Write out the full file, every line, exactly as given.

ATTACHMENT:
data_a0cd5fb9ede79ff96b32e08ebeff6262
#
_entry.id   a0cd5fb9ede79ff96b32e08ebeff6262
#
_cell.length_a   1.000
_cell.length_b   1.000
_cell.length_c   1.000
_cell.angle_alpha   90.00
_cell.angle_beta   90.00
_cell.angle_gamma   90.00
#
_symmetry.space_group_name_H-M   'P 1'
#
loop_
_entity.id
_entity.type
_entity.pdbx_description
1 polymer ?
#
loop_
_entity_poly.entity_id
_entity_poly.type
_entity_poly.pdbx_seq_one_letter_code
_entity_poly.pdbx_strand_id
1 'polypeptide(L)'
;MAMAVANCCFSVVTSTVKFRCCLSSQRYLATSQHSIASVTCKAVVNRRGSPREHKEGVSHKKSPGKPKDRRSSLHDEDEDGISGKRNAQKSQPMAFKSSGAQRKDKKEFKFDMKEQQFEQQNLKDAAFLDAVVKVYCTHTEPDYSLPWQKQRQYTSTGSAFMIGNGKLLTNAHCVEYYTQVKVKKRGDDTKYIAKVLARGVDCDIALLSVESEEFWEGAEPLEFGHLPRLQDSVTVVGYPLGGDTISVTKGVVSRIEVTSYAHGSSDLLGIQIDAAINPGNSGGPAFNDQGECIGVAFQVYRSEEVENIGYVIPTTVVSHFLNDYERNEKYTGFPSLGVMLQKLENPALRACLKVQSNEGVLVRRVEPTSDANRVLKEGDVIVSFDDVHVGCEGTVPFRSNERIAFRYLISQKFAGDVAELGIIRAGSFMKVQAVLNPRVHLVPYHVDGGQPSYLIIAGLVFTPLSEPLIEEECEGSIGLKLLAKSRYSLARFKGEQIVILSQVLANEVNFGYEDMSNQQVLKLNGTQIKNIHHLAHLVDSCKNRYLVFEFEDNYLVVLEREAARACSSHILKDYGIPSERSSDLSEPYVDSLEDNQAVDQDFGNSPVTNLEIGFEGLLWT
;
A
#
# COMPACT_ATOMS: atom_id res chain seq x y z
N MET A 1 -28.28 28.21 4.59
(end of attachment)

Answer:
data_a0cd5fb9ede79ff96b32e08ebeff6262
#
_entry.id   a0cd5fb9ede79ff96b32e08ebeff6262
#
_cell.length_a   1.000
_cell.length_b   1.000
_cell.length_c   1.000
_cell.angle_alpha   90.00
_cell.angle_beta   90.00
_cell.angle_gamma   90.00
#
_symmetry.space_group_name_H-M   'P 1'
#
loop_
_entity.id
_entity.type
_entity.pdbx_description
1 polymer ?
#
loop_
_entity_poly.entity_id
_entity_poly.type
_entity_poly.pdbx_seq_one_letter_code
_entity_poly.pdbx_strand_id
1 'polypeptide(L)'
;MAMAVANCCFSVVTSTVKFRCCLSSQRYLATSQHSIASVTCKAVVNRRGSPREHKEGVSHKKSPGKPKDRRSSLHDEDEDGISGKRNAQKSQPMAFKSSGAQRKDKKEFKFDMKEQQFEQQNLKDAAFLDAVVKVYCTHTEPDYSLPWQKQRQYTSTGSAFMIGNGKLLTNAHCVEYYTQVKVKKRGDDTKYIAKVLARGVDCDIALLSVESEEFWEGAEPLEFGHLPRLQDSVTVVGYPLGGDTISVTKGVVSRIEVTSYAHGSSDLLGIQIDAAINPGNSGGPAFNDQGECIGVAFQVYRSEEVENIGYVIPTTVVSHFLNDYERNEKYTGFPSLGVMLQKLENPALRACLKVQSNEGVLVRRVEPTSDANRVLKEGDVIVSFDDVHVGCEGTVPFRSNERIAFRYLISQKFAGDVAELGIIRAGSFMKVQAVLNPRVHLVPYHVDGGQPSYLIIAGLVFTPLSEPLIEEECEGSIGLKLLAKSRYSLARFKGEQIVILSQVLANEVNFGYEDMSNQQVLKLNGTQIKNIHHLAHLVDSCKNRYLVFEFEDNYLVVLEREAARACSSHILKDYGIPSERSSDLSEPYVDSLEDNQAVDQDFGNSPVTNLEIGFEGLLWT
;
A
#
# COMPACT_ATOMS: atom_id res chain seq x y z
N MET A 1 -28.28 28.21 4.59